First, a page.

Long Beach Mayor Robert Garcia
Though Garcia is the new kid on the block in California politics, he is a plausible pick if Newsom wants a fresh face for the job.
Newsom and Garcia, 42, are said to be political allies. Newsom endorsed Garcia in his race for mayor in 2014, when he became the youngest, first Latino and first gay leader of Long Beach. And Garcia was an early backer of Newsom’s run for governor, a sign of loyalty that likely won’t be forgotten.
Throughout the COVID-19 pandemic, Garcia has been an outspoken supporter of the governor and the state’s handling of the crisis. Newsom offered his condolences to Garcia after the mayor’s mother, a Peruvian immigrant who brought him to the U.S. at age 5, and stepfather died of complications from COVID-19.
Garcia was also chosen as one of more than a dozen rising political stars to deliver a keynote address at the Democratic National Convention this year. When asked if they would support Garcia as the next U.S. senator from California, 57% of voters said yes in a recent poll conducted by the USC Schwarzenegger Institute.
Rep. Barbara Lee (D-Oakland)
Lee, 74, is widely seen as one of the most liberal members of Congress. The Oakland Democrat was the only member of Congress to vote against the 2001 Authorization for the Use of Military Force, a resolution approved after the Sept. 11 terrorist attacks that opened the door to the war in Afghanistan. The resolution was used by President George W. Bush, President Obama and President Trump to justify military action without congressional approval.
First elected to Congress in 1998 after nearly a decade in the California Legislature, Lee is a former chairwoman of both the Congressional Black Caucus and the Progressive Caucus. She has been a strong advocate for expanding access to abortion by repealing what is known as the Hyde amendment, which prohibits federal funds from being used to pay for abortion except when necessary to save a woman’s life or in cases of rape or incest.
Lee got her start in politics working for former Bay Area Rep. Ron Dellums. She was elected to the Assembly in 1990 and to the state Senate in 1996. In Sacramento, she pushed legislation to establish the California Commission on the Status of African American Males and to provide more aid for pregnant public school students and address issues of homelessness.
Born in El Paso, Lee helped integrate San Fernando High School’s cheerleading squad after her family moved to California. Lee is a graduate of Mills College and a single mother of two sons.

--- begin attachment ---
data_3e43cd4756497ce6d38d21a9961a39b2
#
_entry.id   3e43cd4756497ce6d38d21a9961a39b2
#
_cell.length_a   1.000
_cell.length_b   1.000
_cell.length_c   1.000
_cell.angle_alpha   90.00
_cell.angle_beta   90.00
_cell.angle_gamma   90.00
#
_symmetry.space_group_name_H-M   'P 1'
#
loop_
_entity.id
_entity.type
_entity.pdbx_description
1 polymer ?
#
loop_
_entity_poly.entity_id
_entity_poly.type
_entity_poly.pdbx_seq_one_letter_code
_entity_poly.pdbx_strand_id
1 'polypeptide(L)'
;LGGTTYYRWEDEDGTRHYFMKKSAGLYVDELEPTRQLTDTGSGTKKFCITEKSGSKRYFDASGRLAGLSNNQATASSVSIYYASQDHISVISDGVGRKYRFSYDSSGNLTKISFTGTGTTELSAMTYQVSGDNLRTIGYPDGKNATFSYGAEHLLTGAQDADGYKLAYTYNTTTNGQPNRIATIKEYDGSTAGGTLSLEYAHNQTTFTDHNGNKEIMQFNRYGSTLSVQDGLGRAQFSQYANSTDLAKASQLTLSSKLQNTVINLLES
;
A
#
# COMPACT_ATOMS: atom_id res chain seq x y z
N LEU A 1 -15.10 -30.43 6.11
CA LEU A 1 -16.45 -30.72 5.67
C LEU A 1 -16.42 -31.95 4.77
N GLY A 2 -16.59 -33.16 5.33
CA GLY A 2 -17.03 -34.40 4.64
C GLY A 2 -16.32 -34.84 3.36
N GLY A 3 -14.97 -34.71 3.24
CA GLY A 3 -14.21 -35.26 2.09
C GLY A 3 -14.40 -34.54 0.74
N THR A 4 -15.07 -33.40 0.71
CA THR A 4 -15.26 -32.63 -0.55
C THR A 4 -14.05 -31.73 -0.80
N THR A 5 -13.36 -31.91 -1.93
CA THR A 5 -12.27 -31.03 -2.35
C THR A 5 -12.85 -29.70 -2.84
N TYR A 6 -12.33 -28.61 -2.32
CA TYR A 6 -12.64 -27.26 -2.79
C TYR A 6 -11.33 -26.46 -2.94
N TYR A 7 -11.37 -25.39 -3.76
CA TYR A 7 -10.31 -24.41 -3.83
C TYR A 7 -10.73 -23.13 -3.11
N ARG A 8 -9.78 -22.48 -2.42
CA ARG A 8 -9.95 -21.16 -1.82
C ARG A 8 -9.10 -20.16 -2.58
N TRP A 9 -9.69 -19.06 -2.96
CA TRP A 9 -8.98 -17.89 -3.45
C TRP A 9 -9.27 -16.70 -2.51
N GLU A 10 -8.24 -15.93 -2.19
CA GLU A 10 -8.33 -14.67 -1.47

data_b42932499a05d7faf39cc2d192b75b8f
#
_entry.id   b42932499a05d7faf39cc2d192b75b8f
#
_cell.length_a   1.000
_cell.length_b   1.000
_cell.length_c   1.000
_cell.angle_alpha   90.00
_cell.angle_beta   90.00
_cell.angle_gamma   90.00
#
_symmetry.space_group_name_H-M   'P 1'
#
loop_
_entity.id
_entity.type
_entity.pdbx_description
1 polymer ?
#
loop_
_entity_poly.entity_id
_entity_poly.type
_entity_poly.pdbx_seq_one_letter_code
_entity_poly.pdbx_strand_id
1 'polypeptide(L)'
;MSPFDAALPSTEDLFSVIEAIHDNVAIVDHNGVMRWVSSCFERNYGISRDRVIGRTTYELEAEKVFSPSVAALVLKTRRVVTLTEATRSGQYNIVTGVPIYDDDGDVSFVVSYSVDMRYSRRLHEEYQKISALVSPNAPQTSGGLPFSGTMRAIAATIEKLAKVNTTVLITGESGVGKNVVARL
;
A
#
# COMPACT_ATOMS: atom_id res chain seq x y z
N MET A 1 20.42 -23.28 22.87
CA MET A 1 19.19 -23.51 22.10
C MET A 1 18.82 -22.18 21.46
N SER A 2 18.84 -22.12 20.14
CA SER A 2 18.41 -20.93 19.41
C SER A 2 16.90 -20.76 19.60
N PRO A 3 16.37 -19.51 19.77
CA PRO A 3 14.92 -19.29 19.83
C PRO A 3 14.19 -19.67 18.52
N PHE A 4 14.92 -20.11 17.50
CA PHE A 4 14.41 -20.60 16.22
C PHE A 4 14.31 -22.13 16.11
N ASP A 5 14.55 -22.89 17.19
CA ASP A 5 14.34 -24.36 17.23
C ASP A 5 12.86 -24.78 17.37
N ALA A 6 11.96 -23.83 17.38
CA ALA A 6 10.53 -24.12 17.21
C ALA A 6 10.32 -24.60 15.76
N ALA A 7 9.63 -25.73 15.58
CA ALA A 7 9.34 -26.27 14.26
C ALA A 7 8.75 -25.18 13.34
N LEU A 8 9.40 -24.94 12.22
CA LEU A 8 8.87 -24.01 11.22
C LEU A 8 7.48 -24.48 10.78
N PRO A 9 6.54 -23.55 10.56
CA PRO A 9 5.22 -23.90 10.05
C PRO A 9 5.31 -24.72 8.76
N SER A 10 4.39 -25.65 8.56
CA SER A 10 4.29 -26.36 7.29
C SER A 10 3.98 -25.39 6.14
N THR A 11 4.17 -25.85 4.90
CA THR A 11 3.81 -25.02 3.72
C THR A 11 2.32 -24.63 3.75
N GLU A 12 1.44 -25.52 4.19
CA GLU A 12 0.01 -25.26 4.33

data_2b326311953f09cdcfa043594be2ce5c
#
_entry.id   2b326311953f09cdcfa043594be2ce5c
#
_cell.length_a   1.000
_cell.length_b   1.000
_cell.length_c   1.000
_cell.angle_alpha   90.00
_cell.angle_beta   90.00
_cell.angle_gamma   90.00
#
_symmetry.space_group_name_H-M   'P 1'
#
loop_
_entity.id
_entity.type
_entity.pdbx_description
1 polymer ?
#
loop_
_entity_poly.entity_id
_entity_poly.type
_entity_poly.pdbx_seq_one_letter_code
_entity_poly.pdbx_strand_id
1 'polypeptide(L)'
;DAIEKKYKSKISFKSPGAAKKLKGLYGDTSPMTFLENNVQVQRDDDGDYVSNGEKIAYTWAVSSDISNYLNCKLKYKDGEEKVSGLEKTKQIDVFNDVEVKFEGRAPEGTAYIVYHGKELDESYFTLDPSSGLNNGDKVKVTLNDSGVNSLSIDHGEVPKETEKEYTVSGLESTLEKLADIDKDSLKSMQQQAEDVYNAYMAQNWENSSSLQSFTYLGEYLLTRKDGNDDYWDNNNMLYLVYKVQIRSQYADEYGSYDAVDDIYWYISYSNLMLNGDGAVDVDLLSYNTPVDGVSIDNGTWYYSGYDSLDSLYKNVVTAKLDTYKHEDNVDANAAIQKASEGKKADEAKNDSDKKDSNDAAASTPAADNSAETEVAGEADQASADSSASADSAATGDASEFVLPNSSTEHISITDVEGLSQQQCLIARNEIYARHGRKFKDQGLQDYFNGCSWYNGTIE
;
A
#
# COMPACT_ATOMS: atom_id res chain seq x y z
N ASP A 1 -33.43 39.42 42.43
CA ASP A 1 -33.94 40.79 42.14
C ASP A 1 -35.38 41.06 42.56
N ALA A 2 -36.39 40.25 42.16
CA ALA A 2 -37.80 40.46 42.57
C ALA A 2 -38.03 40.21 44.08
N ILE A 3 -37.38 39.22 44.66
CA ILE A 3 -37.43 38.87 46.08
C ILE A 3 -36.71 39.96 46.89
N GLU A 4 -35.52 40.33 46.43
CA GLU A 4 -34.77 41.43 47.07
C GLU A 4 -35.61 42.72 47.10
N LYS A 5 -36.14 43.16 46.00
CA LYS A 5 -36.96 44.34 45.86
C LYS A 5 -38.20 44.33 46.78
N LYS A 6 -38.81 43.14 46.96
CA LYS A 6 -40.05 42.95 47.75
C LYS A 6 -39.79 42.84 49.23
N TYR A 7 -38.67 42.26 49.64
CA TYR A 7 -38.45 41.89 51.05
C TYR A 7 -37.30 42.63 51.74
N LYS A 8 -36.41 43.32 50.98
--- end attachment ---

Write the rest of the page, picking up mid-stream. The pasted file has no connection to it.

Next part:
Secretary of State Alex Padilla
Padilla, 47, is a former Los Angeles City Council president and state senator. He has been one of Newsom’s most loyal political allies over the past decade and chaired his ill-fated 2010 run for governor. For years, Padilla has been mentioned as a possible successor to Democratic Sen. Dianne Feinstein, who gave him his first major break in politics when she hired him as a staff member.
Padilla has served as California’s secretary of state since 2015 and was one of the first statewide officials to criticize President Trump’s unfounded allegations in 2016 that millions of California ballots had been cast illegally. In 2017, he bristled at requests by Trump’s voter fraud commission for access to detailed voter information from the state, citing privacy concerns.
His most notable achievement as chief elections officer was his push for enactment of the state’s Voters’ Choice Act, allowing counties to swap out neighborhood polling places for community vote centers as long as they also mailed a ballot to every registered voter. But another high-profile program — enacting the state’s new automatic voter registration program at DMV offices — was beset by a number of errors when it debuted in 2019.
The son of Mexican immigrants, Padilla grew up in Pacoima and earned a degree in mechanical engineering from the Massachusetts Institute of Technology. Shortly after returning to Los Angeles, he became involved in politics and was elected to the Los Angeles City Council when he was just 26 years old.
Kamala Harris’ groundbreaking rise to the vice presidency could make her an unusually creative vice president.
Whom else might Newsom select?
Other contenders who have a legitimate shot at getting a call from Newsom have surfaced, and the behind-the-scenes cajoling, hint-dropping and out-and-out demands for others to be named will likely continue until the governor makes the announcement.
Among those to keep in mind:
- State Senate President Pro Tem Toni Atkins of San Diego
- San Francisco Mayor London Breed
- California Insurance Commissioner Ricardo Lara
- Rep. Katie Porter (D-Irvine)
- Oakland Mayor Libby Schaaf
- Los Angeles County Supervisor Hilda Solis
Times staff writers John Myers, Jennifer Haberkorn and Sarah D. Wire contributed to this report.